ngc 2174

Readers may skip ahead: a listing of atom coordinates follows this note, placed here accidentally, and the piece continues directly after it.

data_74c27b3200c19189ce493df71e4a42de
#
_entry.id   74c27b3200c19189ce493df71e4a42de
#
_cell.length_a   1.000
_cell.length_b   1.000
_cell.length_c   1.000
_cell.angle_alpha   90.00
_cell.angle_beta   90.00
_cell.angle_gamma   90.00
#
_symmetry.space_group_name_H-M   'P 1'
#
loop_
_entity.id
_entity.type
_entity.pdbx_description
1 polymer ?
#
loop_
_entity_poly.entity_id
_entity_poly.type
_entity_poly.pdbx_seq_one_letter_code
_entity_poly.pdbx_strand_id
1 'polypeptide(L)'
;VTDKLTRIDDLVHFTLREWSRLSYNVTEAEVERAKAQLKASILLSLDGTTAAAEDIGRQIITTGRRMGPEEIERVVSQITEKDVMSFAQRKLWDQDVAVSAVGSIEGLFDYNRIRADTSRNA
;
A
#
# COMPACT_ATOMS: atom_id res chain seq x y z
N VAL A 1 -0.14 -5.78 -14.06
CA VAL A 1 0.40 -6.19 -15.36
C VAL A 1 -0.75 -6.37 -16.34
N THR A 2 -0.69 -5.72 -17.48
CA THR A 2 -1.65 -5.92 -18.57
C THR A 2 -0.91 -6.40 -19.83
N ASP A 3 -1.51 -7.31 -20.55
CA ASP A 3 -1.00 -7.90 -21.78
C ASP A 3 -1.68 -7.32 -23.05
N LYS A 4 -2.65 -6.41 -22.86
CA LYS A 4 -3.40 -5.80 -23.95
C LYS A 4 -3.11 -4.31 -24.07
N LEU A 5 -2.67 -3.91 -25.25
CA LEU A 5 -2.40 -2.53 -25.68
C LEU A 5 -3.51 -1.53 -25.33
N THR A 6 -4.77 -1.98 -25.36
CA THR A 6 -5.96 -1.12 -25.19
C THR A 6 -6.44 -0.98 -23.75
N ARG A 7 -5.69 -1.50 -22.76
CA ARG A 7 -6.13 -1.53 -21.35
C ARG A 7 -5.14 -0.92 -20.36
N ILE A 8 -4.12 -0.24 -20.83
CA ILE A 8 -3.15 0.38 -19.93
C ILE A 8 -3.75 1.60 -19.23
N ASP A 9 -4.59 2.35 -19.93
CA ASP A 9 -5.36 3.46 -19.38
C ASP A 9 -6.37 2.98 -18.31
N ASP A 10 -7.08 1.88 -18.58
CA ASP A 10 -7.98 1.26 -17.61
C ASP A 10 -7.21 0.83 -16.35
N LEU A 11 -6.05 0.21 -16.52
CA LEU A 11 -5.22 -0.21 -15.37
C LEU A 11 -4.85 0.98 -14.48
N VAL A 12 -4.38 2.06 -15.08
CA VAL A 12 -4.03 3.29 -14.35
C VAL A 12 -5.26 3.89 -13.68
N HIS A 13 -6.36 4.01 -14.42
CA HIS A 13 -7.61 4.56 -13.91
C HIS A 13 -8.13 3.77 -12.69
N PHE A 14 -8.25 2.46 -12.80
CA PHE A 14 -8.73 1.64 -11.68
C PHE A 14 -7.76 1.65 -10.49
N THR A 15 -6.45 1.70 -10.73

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Located along the Orion/Gemini border is a massive star-forming region known as the Gemini OB1 Molecular Cloud, which covers more than 30 square degrees of sky. Imaged here is one of the many complex areas of star formation that represent the "visible" portion of this otherwise invisible cloud. Catalogued as the HII region Sharpless 2-252, this circular nebula is more commonly recognized by the NGC designations of NGC 2174 and 2175. There has been much conjecture through the years as to which part(s) of the nebula historically relate to a particular designation. However, it is quite accepted that NGC 2174 is actually the small pale colored "knot" of nebulosity found embedded within the top right corner of the red emission nebula shown here. Meanwhile, NGC 2175 is though to represent the large round emission nebula itself, while the eerie blue reflection nebula at far left border is given the rather elaborate name Cederblad 67c. While the vast majority of this object appears to be excited by the brilliant O-class star HD42088 located near center, several smaller "ultracompact HII regions" seen in projection against the diffuse nebulosity may contain their very own illuminating sources. Indeed, modern research has found that there are many different stages of star formation visibly associated with this one single area of sky. Individual "clusters" of stars have been found within this object ranging in age from less than 1 million to more than 6 million years old. Also of note is the compact nebula Sharpless 2-252e located to the immediate left of the brilliant central star and the tiny "fish head" shaped feature Sharpless 2-252a found to the upper right of the main nebula. Image taken with homemade 8-inch f/5.4 astrograph and SBIG STL-11000XM. LRGB image composed of 60 minutes each R,G,B and synthetic L channel. Click on the above image for the high resolution version.